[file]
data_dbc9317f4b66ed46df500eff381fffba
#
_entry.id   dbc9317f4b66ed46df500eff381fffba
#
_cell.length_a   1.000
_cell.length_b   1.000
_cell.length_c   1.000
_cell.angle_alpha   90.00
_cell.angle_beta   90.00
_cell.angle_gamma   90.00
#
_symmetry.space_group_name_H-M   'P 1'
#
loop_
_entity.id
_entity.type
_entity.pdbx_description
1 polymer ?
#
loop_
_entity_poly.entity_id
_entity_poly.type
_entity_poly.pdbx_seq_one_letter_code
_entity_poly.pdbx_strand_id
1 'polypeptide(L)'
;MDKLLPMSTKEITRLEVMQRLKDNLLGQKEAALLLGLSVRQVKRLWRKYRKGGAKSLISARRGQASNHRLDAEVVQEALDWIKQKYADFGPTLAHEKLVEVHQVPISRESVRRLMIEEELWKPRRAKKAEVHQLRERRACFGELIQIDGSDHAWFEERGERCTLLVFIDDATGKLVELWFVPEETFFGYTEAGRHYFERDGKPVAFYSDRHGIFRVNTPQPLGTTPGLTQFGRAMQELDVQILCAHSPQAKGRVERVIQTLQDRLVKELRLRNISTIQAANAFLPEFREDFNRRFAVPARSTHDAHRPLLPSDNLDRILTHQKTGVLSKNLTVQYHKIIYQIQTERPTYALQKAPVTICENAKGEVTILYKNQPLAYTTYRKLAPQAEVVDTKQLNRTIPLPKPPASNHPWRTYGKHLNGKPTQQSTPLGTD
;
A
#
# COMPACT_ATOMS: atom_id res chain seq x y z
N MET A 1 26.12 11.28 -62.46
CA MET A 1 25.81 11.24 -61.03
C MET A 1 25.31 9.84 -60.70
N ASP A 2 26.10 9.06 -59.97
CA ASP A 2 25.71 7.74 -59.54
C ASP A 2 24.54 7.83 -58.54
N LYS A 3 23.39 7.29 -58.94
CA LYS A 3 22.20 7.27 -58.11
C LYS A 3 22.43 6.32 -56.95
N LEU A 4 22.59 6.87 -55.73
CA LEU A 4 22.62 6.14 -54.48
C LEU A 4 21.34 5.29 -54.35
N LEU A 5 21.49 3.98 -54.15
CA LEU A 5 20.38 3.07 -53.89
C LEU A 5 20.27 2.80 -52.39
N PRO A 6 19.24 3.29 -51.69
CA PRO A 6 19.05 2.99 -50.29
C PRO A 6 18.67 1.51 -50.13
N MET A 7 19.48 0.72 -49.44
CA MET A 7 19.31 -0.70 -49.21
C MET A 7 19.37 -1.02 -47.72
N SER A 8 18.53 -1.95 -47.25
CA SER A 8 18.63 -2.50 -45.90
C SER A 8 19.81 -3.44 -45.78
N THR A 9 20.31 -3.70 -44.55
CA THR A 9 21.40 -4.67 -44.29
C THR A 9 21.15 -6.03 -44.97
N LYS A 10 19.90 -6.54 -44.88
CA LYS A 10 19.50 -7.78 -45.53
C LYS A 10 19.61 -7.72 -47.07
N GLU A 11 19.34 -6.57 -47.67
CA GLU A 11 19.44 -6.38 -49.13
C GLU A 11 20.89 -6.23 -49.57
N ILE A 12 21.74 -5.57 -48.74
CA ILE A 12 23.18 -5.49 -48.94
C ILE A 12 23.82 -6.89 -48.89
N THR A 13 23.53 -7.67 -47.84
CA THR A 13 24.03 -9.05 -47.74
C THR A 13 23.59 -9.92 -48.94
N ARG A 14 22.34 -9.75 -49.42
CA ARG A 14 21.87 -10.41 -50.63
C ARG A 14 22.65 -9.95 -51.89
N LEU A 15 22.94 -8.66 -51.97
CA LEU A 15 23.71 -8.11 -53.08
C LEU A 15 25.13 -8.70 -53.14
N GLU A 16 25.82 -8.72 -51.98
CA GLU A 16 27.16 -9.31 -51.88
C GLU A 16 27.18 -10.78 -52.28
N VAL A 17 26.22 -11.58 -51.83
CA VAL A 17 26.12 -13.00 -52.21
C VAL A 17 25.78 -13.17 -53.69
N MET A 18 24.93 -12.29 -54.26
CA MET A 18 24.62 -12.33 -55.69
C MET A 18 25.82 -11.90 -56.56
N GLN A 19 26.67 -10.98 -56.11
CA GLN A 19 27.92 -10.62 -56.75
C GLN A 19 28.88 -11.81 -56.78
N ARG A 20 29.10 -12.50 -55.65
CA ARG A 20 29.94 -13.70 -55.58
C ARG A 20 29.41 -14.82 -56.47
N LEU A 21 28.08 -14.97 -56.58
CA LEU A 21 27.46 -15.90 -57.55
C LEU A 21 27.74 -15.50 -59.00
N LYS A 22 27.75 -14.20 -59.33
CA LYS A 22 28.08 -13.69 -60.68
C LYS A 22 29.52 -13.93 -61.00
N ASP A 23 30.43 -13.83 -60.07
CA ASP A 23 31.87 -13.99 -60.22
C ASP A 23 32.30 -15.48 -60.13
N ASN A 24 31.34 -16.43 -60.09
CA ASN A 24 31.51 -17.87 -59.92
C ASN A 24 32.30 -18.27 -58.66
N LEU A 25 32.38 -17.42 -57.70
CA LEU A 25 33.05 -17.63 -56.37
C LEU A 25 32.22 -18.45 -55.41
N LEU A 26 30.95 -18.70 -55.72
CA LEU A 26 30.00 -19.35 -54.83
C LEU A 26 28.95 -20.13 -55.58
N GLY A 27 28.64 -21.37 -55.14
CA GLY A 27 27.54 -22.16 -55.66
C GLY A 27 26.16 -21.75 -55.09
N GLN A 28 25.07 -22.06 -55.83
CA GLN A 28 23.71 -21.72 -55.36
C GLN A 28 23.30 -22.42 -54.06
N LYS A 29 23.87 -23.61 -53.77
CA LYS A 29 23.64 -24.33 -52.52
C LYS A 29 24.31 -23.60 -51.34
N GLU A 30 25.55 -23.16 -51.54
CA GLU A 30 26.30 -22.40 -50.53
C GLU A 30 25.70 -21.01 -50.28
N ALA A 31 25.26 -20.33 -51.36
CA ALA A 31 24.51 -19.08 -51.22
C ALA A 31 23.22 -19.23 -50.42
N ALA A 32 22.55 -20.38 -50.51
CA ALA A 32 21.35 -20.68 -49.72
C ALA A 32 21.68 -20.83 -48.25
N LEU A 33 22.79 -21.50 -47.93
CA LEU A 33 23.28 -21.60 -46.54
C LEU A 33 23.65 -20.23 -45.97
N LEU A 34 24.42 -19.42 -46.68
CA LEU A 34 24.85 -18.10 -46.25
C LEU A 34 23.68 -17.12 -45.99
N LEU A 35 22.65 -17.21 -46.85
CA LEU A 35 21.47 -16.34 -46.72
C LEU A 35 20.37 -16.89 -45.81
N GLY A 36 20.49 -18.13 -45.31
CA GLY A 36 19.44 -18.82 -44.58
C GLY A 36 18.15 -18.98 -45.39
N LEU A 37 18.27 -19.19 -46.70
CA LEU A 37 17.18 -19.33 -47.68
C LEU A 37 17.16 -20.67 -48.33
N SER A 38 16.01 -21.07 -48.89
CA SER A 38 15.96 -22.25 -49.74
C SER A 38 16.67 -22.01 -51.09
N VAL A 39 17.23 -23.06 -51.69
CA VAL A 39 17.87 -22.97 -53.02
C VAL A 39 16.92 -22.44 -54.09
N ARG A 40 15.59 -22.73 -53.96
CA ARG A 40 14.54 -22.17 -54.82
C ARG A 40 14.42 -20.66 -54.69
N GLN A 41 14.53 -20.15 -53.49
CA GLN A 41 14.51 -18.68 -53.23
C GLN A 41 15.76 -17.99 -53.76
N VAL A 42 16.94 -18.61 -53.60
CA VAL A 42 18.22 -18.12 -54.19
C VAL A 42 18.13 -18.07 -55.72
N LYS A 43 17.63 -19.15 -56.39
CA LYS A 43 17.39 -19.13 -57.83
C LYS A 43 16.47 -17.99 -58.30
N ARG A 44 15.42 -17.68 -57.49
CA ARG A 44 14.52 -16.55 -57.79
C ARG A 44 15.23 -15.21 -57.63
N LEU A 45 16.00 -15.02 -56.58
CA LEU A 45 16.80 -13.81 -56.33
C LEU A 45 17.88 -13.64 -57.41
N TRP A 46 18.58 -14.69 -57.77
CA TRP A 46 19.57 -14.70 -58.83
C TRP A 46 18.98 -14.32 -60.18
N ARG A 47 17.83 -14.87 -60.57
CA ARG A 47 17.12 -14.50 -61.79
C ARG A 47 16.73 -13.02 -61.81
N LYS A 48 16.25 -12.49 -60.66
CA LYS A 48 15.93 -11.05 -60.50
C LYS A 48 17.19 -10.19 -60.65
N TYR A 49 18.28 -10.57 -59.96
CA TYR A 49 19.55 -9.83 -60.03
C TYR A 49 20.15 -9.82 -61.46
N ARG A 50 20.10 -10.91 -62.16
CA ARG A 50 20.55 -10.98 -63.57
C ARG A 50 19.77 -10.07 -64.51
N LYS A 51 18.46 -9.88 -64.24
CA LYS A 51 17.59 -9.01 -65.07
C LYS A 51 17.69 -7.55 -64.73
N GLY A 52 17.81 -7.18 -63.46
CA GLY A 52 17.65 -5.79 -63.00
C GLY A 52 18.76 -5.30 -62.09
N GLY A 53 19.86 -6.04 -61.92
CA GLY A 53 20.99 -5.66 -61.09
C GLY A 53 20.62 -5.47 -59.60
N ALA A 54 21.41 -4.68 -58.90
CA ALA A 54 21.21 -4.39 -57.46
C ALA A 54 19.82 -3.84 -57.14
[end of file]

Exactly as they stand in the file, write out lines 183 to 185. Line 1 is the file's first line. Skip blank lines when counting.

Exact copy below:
C LYS A 51 17.69 -7.55 -64.73
N GLY A 52 17.81 -7.18 -63.46
CA GLY A 52 17.65 -5.79 -63.00